W. W. Phelps

W. W. Phelps.jpeg

The life story of William W. Phelps is one of faith, despair, forgiveness, and love.  It is one of the most wonderful stories of the Restoration and early history of the Church, and well worth reviewing.  The material for this newsletter is partially taken from the book, Praise to the Man, by Larry Barkdull, a fictional account of an interview with W. W. Phelps.

“While employed as a newspaper editor, William had settled with his wife, Sally, and their young family in Canandaigua, New York, just eleven miles from Manchester, the family home of Joseph Smith Jr.  It was there that the Phelpses were residing when young Joseph received the golden plates in 1827" (Praise to the Man, p. 16).

“In 1823, the same year Joseph Smith had first gone to the hill to see the plates, the Lord prompted me in a dream to believe in the discovery of ancient gold plates, which would contain more plainness than the Bible. . . Then, in March 26, 1830, I read in the Wayne Sentinel from Palmyra, just twelve miles away, that The Book of Mormon had been printed by Egbert B. Grandin, and was now for sale.  On the 9th of April, I bought a copy of the Book of Mormon and sat up that night with Sally reading it and comparing its teachings with those of the Bible. . . By December 1830, I could stay away no longer.  I sought out Joseph Smith on Christmas Eve day at the home of Peter Whitmer Sr. in nearby Fayette, located about eighteen miles east of Canandaiguq.  My faith increased . . . when I, for the first time, held a conversation with our beloved brother Joseph, whom I was willing to acknowledge as a prophet of the Lord” (Praise, p. 17).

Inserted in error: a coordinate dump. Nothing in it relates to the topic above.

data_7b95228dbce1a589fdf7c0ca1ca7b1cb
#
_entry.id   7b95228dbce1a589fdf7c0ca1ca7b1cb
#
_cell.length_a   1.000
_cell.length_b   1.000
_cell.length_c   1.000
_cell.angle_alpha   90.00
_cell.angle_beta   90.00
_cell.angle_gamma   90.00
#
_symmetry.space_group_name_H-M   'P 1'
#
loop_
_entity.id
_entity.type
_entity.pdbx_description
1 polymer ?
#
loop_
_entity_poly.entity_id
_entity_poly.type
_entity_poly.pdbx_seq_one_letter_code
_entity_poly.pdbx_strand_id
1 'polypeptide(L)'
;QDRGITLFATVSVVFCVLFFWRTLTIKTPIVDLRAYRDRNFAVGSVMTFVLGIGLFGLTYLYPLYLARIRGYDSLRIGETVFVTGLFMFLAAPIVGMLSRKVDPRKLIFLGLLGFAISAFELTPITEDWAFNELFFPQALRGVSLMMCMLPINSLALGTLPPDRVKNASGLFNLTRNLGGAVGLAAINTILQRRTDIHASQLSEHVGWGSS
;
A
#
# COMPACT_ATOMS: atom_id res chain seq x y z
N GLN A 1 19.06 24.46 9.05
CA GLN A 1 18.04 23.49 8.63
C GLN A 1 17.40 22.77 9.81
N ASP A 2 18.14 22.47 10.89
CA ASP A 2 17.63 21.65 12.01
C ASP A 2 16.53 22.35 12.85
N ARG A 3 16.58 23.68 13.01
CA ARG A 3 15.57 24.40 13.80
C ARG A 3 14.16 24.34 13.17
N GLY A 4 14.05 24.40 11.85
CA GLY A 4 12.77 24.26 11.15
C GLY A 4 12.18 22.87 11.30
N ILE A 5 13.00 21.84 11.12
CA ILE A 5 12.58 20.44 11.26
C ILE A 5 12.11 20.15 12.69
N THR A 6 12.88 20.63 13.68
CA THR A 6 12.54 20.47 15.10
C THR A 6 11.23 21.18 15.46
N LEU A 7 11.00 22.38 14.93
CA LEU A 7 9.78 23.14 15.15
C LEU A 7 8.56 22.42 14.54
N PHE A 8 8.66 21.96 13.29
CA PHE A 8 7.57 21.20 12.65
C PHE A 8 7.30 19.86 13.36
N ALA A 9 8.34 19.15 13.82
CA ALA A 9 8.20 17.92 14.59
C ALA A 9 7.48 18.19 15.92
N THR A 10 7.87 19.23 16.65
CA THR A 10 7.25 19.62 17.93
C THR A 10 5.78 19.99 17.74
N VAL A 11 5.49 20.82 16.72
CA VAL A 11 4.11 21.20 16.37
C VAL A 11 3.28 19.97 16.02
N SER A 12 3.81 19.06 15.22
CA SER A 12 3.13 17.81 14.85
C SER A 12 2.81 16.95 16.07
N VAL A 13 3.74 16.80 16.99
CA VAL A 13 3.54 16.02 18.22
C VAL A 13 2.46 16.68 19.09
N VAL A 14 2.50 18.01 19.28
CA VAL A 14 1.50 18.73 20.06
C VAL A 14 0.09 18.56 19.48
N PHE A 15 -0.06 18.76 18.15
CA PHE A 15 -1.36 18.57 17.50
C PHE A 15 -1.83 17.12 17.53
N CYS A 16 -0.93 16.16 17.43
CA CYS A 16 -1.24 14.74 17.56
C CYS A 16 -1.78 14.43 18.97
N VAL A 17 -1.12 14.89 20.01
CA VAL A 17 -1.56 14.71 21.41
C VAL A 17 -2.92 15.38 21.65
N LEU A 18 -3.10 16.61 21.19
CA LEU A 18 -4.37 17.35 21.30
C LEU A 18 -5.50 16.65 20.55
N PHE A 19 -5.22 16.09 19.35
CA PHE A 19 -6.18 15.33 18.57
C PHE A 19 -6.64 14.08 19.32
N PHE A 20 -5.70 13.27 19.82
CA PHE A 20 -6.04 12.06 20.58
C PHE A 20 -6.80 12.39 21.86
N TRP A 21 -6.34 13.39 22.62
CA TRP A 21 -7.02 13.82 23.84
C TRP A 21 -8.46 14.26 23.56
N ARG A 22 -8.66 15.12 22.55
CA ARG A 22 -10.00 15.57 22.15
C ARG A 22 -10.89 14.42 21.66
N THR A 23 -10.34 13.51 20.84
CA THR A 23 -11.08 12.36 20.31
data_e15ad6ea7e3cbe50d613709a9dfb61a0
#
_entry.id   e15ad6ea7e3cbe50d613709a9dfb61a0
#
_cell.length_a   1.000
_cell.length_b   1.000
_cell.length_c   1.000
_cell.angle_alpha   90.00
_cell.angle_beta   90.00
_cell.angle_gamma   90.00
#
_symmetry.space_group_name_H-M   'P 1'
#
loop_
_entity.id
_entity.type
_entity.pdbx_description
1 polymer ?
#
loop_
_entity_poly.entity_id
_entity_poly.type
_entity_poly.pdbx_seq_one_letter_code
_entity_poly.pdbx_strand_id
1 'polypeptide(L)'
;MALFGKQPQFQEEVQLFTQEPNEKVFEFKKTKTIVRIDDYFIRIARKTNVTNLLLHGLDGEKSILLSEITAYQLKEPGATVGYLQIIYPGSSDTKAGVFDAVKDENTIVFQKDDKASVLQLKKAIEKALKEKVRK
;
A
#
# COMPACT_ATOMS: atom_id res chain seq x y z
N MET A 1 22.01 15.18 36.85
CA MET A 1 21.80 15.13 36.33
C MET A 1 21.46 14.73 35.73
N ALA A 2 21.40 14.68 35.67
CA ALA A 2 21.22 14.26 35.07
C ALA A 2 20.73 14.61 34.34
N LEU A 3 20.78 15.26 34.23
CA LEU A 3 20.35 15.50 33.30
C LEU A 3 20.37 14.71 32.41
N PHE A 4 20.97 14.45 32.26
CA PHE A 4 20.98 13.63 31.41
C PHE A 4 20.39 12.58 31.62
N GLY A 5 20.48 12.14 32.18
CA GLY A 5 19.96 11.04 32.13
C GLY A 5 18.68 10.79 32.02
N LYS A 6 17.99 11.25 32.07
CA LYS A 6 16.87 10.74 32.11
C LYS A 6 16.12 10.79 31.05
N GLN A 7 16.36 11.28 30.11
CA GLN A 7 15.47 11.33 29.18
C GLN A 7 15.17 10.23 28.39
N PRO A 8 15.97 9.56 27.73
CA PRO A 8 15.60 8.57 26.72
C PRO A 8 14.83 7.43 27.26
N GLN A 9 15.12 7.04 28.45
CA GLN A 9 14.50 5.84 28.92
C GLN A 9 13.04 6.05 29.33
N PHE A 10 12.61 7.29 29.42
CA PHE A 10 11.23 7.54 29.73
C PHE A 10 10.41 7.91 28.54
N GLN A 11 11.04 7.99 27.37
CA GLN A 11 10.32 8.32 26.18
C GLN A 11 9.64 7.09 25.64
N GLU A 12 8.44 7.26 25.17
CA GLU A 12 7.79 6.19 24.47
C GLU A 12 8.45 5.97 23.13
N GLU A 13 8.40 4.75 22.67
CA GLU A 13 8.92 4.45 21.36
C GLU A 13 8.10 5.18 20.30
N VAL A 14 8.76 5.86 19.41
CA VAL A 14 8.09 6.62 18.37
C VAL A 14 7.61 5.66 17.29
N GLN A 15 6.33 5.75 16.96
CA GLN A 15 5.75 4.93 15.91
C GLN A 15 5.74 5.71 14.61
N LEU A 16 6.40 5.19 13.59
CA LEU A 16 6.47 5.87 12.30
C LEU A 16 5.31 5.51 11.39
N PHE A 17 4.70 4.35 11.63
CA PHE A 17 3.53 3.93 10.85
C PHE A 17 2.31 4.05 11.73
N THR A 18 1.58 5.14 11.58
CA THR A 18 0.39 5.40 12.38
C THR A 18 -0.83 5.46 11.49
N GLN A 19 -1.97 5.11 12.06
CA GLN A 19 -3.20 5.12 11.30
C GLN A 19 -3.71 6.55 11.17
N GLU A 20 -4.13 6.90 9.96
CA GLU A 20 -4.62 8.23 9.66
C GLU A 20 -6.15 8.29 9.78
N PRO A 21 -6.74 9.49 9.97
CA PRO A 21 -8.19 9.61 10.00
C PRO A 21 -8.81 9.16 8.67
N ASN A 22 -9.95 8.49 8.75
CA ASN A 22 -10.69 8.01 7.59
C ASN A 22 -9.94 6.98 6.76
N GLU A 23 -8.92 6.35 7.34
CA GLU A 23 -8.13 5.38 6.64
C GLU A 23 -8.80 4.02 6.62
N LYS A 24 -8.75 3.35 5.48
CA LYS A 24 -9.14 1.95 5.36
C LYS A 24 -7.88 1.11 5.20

W. W. Phelps moved to Kirtland, Ohio after suffering persecution for his new faith in New York.  After asking Joseph the will of the Lord for him, Section 55 of the Doctrine and Covenants was received.  Other revelations would follow, including a call for William to be a printer in the land of Zion---Independence, Missouri.  It was in Missouri that Brother Phelps would experience his greatest challenges.  He was a leader of the Church in Missouri and publisher of The Evening and Morning Star.  He was one of Joseph Smith’s closest friends and confidants.  However, land speculation and pride entered his heart.  By March 10th, 1838, W. W. Phelps was stripped of his call to the presidency of the Church in Missouri and excommunicated.  

“Once excommunicated, John Whitmer and I began to fight against the Saints, stirring up opposition, urging lawsuits, spreading rumors, publishing slanderous reports, and generally fueling the anger of the mobs.  On July 8th 1838, the Lord, through a revelation given to the Prophet, gave me a chance to repent.  But I refused.  I continued my public venting, and on October 27th, Governor Boggs issued his extermination order, demanding that all Mormons leave the state or be killed. . . . I calculated my revenge and actively campaigned against the people of God and the Prophet.  Did I cause all the troubles? No, it would be vain to say so.  But I contributed.  Governor Boggs issued his extermination order, and I applauded” (Praise, p. 99-100).  “I was a Judas, don’t you see?  When the Prophet was tried in court, I testified against him.  I wrote a condemning affidavit to the court, and I signed it. . . . Largely based upon my actions and testimony . . . Joseph Smith and others were imprisoned in Liberty Jail” (Praise, p. 103-104).